British soldier killed in Afghan blast

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A soldier from the 40th Regiment Royal Artillery has been killed in an explosion in southern Afghanistan, the Ministry of Defence (MoD) said today.

He was killed on a vehicle patrol in Lashkar Gah District, central Helmand Province.

Lieutenant Colonel Nick Richardson, spokesman for Task Force Helmand, said: "He was one soldier, who was here for one cause, to help the Afghan people.

"This true hero paid the ultimate sacrifice and his memory will live with us forever. We mourn his loss and our thoughts and prayers are with his family and friends at this very sad time".

Next of kin have been informed.

The soldier is the 20th British serviceman to die in Afghanistan this month.

Since the start of operations in 2001, 189 British service personnel have died.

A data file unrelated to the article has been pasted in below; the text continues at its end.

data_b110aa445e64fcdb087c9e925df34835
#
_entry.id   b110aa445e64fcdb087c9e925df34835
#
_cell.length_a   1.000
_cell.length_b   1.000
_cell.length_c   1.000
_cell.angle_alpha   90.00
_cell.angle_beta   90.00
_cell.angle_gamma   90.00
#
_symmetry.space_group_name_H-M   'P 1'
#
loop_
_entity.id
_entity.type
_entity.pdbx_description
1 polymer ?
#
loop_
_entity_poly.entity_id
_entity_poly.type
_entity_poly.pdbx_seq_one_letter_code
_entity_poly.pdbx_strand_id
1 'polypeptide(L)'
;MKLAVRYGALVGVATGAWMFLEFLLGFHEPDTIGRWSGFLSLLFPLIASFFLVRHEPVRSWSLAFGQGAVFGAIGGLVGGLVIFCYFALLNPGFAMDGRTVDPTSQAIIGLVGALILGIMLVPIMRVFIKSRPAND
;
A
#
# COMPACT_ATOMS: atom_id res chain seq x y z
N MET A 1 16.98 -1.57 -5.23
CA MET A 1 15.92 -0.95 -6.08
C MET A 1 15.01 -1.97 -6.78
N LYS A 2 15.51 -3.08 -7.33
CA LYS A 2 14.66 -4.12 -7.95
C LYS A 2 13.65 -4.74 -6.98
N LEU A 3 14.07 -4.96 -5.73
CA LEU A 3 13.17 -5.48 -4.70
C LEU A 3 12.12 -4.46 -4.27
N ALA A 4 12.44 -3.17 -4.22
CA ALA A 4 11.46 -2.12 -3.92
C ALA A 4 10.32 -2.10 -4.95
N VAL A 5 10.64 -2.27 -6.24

An MoD spokesman said: "It is with great sadness that the Ministry of Defence must confirm that a soldier from 40th Regiment Royal Artillery "The Lowland Gunners", attached to The Black Watch, 3rd Battalion The Royal Regiment of Scotland has been killed."

His death comes after the head of the armed forces warned that British troops in Afghanistan faced more tough fighting - and more casualties - in the weeks ahead.

Air Chief Marshal Sir Jock Stirrup, the Chief of the Defence Staff, said soldiers taking part in the Operation Panther's Claw offensive had faced an "enormous battle" to break through the Taliban defences.

Mr Patch was a machine-gunner in the Duke of Cornwall's Light Infantry.

He served in the trenches as a private from June to September 1917.

Born on 17 June 1898, he grew up in Combe Down, near Bath, and left school at the age of 15 to train as a plumber.

He was 16 when war broke out and reached 18 as conscription was being introduced and after six months training he was sent to the frontline.

Prime Minister Gordon Brown paid tribute to Mr Patch, saying: "I had the honour of meeting Harry, and I share his family's grief at the passing of a great man.

"I know that the whole nation will unite today to honour the memory, and to take pride in the generation that fought the Great War.

"The noblest of all the generations has left us, but they will never be forgotten.

"We say today with still greater force: 'We will remember them'."